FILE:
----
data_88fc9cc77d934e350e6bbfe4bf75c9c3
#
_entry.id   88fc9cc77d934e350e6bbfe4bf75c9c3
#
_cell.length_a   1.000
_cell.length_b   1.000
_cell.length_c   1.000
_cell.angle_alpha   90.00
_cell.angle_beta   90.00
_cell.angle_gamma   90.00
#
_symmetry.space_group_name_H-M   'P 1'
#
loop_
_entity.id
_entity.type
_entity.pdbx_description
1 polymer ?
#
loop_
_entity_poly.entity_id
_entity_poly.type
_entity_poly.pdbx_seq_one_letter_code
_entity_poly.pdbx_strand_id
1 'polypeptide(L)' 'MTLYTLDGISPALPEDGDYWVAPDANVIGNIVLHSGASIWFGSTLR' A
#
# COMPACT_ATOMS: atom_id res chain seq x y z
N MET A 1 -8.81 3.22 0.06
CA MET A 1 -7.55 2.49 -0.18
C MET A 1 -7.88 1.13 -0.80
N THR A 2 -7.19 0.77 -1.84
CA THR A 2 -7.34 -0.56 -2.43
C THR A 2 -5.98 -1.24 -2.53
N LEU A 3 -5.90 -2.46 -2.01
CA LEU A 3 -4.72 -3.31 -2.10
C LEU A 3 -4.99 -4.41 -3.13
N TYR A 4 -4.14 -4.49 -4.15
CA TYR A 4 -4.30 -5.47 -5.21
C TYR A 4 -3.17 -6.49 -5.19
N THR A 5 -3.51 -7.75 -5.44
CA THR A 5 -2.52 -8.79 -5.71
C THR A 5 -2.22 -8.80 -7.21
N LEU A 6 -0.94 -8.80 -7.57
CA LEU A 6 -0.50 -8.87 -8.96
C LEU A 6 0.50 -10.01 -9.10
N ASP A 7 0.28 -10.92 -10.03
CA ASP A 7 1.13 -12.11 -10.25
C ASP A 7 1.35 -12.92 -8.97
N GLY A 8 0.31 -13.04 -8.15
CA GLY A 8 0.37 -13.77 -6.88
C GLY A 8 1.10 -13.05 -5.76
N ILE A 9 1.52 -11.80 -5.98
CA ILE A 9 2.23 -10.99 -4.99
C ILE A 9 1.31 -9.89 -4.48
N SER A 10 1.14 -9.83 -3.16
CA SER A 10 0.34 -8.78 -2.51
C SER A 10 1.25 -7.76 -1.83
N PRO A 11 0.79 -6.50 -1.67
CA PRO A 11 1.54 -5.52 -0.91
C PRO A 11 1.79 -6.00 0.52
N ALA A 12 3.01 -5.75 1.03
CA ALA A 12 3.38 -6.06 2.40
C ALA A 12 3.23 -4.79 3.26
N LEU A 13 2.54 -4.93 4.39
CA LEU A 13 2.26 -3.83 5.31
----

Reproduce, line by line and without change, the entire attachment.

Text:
data_88fc9cc77d934e350e6bbfe4bf75c9c3
#
_entry.id   88fc9cc77d934e350e6bbfe4bf75c9c3
#
_cell.length_a   1.000
_cell.length_b   1.000
_cell.length_c   1.000
_cell.angle_alpha   90.00
_cell.angle_beta   90.00
_cell.angle_gamma   90.00
#
_symmetry.space_group_name_H-M   'P 1'
#
loop_
_entity.id
_entity.type
_entity.pdbx_description
1 polymer ?
#
loop_
_entity_poly.entity_id
_entity_poly.type
_entity_poly.pdbx_seq_one_letter_code
_entity_poly.pdbx_strand_id
1 'polypeptide(L)' 'MTLYTLDGISPALPEDGDYWVAPDANVIGNIVLHSGASIWFGSTLR' A
#
# COMPACT_ATOMS: atom_id res chain seq x y z
N MET A 1 -8.81 3.22 0.06
CA MET A 1 -7.55 2.49 -0.18
C MET A 1 -7.88 1.13 -0.80
N THR A 2 -7.19 0.77 -1.84
CA THR A 2 -7.34 -0.56 -2.43
C THR A 2 -5.98 -1.24 -2.53
N LEU A 3 -5.90 -2.46 -2.01
CA LEU A 3 -4.72 -3.31 -2.10
C LEU A 3 -4.99 -4.41 -3.13
N TYR A 4 -4.14 -4.49 -4.15
CA TYR A 4 -4.30 -5.47 -5.21
C TYR A 4 -3.17 -6.49 -5.19
N THR A 5 -3.51 -7.75 -5.44
CA THR A 5 -2.52 -8.79 -5.71
C THR A 5 -2.22 -8.80 -7.21
N LEU A 6 -0.94 -8.80 -7.57
CA LEU A 6 -0.50 -8.87 -8.96
C LEU A 6 0.50 -10.01 -9.10
N ASP A 7 0.28 -10.92 -10.03
CA ASP A 7 1.13 -12.11 -10.25
C ASP A 7 1.35 -12.92 -8.97
N GLY A 8 0.31 -13.04 -8.15
CA GLY A 8 0.37 -13.77 -6.88
C GLY A 8 1.10 -13.05 -5.76
N ILE A 9 1.52 -11.80 -5.98
CA ILE A 9 2.23 -10.99 -4.99
C ILE A 9 1.31 -9.89 -4.48
N SER A 10 1.14 -9.83 -3.16
CA SER A 10 0.34 -8.78 -2.51
C SER A 10 1.25 -7.76 -1.83
N PRO A 11 0.79 -6.50 -1.67
CA PRO A 11 1.54 -5.52 -0.91
C PRO A 11 1.79 -6.00 0.52
N ALA A 12 3.01 -5.75 1.03
CA ALA A 12 3.38 -6.06 2.40
C ALA A 12 3.23 -4.79 3.26
N LEU A 13 2.54 -4.93 4.39
CA LEU A 13 2.26 -3.83 5.31